The title says it all really.  The CPU now passes all official opcode stress tests from Marko Makela's suite.  It currently runs at 96MHz, but a wait state on most memory accesses the effective speed is more like 48x original.  A previous quick and dirty test with a FOR loop in BASIC suggests 42x, assuming that the CIA timers are running at the correct rate.

As a result, the C64 ROMs start up correctly as can be seen in the image below.  The display is shifted two characters to the right, due to a bug in the VIC-IV that I am trying to fix at the moment.

Of course the above image is rather boring, being just a 40x25 display like on a normal C64.  So the following two images show the same with the horizontal and vertical scalers set to 1x instead of 5x, yielding a 200x125 character display.  As mentioned in a previous post, the repetition of the C64 character rows is because the virtual row length is still set to 40 columns, so while it reads 200 bytes to display, on the next row, it goes back to the previous row + 40.  In other words, screen lines start at $0400, $0428 etc, but with overlapping spans.

A detail of the top left corner of the screen showing that all the issues with not displaying characters properly and repeating character data for multiple rows have been resolved.

Saturday, January 25, 2014

BASIC now works

Again, a quick few screen shots to show how things are moving along.

I spent the day fixing ADC and SBC bugs, as well as a few other miscellaneous CPU bugs.  Also implemented $01 CPU port for memory banking.

Things are now working well enough that BASIC works fairly well, as the following screen shots show.

First, raster bars in BASIC, which show that the CPU is MUCH faster than a real C64, even before I do a pile of optimisation work that I know needs to happen, and will give something like 2x to 3x the current figures.

Okay, so the CPU is clearly much faster than on a C64, but just how fast?  Well, let's do a quick comparison using BASIC:

52/60 of a second to count to 25,000 in BASIC.  Quite nice.  Let's see the same on a C64 and work out a back-of-envelope acceleration factor as things currently stand:

Okay, so we are 42 times faster.  That might be the answer to life the universe and everything, but not for this CPU design.  As mentioned above there are some waitstates that I know I can hide, and also some parallel instruction fetching when running code from chip RAM and other little tricks that will push this to be 2x to 3x the current figure.  Basically I am aiming for 100x C64 speed, and see no real hurdles to achieving it.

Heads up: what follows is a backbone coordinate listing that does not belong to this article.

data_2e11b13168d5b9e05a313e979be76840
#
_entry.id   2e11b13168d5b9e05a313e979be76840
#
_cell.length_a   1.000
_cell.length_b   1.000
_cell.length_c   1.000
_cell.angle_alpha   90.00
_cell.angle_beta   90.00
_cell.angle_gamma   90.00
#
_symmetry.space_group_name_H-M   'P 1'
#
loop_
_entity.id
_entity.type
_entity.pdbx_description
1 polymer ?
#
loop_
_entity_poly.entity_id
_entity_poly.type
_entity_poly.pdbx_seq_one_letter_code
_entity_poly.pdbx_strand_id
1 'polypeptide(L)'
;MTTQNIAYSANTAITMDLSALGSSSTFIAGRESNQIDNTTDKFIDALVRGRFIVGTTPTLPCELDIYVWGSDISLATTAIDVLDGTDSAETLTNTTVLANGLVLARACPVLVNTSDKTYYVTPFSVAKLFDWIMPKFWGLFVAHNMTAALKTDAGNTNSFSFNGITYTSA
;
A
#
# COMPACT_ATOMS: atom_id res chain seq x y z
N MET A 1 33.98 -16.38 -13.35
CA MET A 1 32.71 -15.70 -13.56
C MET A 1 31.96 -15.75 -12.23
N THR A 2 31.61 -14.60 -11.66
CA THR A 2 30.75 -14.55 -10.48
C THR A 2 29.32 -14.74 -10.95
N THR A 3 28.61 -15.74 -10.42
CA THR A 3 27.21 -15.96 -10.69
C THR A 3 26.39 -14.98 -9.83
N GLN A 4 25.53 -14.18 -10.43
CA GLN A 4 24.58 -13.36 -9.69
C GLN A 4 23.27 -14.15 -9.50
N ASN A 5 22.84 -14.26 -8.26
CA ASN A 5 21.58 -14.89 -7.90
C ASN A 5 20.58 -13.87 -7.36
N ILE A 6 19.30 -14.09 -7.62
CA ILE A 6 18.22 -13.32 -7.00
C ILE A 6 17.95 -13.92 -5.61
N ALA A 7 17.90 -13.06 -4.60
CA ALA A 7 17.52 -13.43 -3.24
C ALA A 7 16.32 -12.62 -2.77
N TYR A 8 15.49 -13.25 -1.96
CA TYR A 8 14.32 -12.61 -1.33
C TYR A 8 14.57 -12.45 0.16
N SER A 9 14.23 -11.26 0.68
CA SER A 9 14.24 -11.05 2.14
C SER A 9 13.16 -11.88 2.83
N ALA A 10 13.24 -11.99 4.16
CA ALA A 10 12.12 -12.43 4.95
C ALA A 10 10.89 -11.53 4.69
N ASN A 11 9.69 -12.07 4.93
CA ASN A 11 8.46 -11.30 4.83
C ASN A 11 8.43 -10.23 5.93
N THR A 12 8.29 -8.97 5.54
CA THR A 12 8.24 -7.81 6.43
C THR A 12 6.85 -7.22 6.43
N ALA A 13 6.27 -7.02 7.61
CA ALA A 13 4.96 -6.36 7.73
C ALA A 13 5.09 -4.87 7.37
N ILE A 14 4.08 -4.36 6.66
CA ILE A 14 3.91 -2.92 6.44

Friday, January 24, 2014

Some screen shots

This is a hastily prepared post with a few screen shots of the C65GS display just to give you an idea of what I am working on.

The C65GS drives 1920x1200 @ 60Hz natively, with 1248 physical rasters for PAL compatibility.

By default hardware scaling of the character generator is set at 5x to render a normal 320x200 display within the borders ($D042 = $04, $D043 = $04).  Of course, the rasters are still physical, so an INC $D020, JMP *-3 loop produces very fine rasters, as you can see in the following image.

Sorry for the blur, my phone camera is not the best for this sort of thing, and I don't have a better way to capture the display yet.

You can also see that I still have at least one CPU bug that prevents 38911 from being printed correctly.  Looking into that.

The next image shows the detail near the ready prompt to give an idea of just how fine the rasters are.  You can also see that $D020 can be incremented quite fast in relation to the pixel clock, each colour band being only about 3 characters wide.  The pixel to CPU clock ratio is currently 2:1, instead of 8:1 on the C64.  In fact, it is possible to make them even narrower in future when I improve the IPC of the CPU (removing dead cycles from INC etc when not writing to locations that really matter, like $D019, and using the 64bit wide chipram bus to fetch entire instructions in a single cycle.

The next two images show the character generator set to physical resolution ($D042 = $00, $D043 = $00). There is a bug that is apparent in these images, where the character generator draws the characters at physical resolution, but doesn't fetch the character number from screen ram properly, resulting the same character being repeated three times each.  This is fairly high on my list of things to fix.

Also in this mode you can see that the character generator doesn't naively increment the pointer to screen memory when moving to the next line.  Instead there is a virtual screen width register that decides how much to increment each line.  In this example it is still set to 40 for 40-column mode, hence the repeating.

In the lower part of the screen you can see some odd things, like underlined characters.  These are characters with C65-compatibility VIC-III extended attributes of underline, reverse, bold and blink.

Again, a zoomed in view of the cornerwhere you get an idea of how teeny tiny these characters are.  Even at this physical resolution the rasters aren't too wide.

Anyway, that's it for this sneak peak.  I'll explain more about the machine in a future post.